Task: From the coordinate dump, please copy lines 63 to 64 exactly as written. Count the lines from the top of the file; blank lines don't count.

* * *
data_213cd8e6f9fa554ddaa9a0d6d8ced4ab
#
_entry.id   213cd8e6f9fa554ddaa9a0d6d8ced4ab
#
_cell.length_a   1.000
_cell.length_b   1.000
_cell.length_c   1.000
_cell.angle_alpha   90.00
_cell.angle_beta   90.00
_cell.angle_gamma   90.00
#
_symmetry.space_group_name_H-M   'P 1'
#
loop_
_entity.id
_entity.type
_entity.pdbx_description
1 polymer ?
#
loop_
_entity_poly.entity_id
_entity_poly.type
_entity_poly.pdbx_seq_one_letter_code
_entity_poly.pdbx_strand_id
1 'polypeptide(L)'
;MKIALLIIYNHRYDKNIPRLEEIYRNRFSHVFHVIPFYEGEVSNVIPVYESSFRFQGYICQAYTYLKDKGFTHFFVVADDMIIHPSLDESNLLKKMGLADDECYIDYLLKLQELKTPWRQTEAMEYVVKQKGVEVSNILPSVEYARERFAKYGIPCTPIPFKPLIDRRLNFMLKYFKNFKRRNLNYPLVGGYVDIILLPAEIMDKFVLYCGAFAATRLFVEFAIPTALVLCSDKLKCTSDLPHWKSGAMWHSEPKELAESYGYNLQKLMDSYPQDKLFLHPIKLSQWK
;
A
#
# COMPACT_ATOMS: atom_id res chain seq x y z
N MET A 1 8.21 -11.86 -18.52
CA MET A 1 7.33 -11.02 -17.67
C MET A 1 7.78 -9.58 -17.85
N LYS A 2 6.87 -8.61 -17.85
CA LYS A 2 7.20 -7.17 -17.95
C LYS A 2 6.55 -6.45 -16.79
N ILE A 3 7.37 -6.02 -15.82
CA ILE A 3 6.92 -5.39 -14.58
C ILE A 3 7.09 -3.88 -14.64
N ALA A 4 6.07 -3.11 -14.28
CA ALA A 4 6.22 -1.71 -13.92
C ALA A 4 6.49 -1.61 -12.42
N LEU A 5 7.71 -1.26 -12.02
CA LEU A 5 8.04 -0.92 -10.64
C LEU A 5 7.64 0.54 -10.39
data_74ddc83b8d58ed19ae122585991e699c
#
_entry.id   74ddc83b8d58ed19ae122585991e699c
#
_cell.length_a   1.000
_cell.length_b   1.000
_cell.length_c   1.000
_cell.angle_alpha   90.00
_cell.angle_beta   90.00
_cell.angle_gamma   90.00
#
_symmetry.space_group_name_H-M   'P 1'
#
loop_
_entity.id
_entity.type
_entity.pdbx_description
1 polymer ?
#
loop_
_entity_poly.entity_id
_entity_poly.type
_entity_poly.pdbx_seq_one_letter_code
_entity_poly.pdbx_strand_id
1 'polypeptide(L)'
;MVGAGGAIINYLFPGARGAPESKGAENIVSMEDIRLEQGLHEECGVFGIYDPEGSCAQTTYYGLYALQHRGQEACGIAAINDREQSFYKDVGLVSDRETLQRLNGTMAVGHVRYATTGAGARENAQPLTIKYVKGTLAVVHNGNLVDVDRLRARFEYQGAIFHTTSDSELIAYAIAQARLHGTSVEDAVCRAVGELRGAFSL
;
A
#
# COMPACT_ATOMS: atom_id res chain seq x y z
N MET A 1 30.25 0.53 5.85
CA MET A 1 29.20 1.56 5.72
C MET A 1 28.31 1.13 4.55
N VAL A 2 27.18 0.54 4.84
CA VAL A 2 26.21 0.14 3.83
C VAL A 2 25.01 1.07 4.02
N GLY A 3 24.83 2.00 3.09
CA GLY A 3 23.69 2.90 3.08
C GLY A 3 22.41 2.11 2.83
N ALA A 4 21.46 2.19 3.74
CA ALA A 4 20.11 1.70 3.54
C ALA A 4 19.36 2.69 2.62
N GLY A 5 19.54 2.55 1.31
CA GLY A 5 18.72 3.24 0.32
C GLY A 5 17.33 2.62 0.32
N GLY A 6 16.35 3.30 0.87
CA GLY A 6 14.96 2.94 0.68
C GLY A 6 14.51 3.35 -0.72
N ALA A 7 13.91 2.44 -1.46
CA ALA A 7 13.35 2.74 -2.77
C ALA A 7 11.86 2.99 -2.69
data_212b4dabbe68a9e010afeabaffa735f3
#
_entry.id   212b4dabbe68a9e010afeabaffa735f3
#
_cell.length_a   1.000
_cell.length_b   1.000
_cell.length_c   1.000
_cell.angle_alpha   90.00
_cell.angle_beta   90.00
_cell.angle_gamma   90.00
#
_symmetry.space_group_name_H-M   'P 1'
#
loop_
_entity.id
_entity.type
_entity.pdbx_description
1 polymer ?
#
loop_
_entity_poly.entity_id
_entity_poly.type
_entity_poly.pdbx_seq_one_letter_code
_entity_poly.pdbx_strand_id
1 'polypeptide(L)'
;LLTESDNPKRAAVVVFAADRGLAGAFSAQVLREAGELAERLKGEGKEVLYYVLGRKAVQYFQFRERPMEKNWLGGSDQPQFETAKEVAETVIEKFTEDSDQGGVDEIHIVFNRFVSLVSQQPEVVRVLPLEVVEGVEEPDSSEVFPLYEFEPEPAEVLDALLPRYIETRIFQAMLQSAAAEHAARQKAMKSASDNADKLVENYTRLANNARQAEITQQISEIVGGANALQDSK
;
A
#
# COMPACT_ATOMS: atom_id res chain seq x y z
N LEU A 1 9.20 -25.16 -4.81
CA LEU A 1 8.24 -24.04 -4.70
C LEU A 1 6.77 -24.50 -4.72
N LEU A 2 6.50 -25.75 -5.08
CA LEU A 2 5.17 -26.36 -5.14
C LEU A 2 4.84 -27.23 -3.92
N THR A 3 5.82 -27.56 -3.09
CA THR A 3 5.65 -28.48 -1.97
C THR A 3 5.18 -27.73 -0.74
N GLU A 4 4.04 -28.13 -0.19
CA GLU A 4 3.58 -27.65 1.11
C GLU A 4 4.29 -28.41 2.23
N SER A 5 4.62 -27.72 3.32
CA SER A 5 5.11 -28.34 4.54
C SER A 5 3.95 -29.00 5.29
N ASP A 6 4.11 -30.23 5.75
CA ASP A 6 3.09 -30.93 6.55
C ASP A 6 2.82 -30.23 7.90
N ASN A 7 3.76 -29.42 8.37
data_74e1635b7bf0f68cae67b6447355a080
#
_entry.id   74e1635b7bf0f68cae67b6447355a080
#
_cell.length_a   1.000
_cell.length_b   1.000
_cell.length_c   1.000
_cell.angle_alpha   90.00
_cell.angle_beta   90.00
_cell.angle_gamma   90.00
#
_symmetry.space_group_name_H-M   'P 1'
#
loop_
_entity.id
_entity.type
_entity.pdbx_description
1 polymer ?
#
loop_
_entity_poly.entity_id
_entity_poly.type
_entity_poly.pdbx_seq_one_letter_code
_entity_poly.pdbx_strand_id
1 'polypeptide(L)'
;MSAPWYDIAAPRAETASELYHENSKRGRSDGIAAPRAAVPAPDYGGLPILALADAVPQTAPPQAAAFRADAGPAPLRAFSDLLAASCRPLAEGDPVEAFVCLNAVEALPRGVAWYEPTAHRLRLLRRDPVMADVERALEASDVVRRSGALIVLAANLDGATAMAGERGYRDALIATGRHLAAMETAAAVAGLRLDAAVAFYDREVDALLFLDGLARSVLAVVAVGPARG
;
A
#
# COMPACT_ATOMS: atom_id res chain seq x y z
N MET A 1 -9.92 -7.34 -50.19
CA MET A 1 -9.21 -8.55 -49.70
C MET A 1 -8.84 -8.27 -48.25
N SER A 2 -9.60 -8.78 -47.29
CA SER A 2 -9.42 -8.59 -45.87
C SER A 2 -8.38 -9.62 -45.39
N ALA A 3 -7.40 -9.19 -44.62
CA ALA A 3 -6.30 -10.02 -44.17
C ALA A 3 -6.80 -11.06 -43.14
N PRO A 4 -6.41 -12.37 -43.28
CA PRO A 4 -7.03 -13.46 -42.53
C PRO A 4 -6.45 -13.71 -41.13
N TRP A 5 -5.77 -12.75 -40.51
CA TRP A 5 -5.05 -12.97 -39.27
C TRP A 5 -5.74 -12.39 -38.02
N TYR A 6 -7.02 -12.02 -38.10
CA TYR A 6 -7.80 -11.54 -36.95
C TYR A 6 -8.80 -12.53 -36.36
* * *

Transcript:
1 polymer ?
#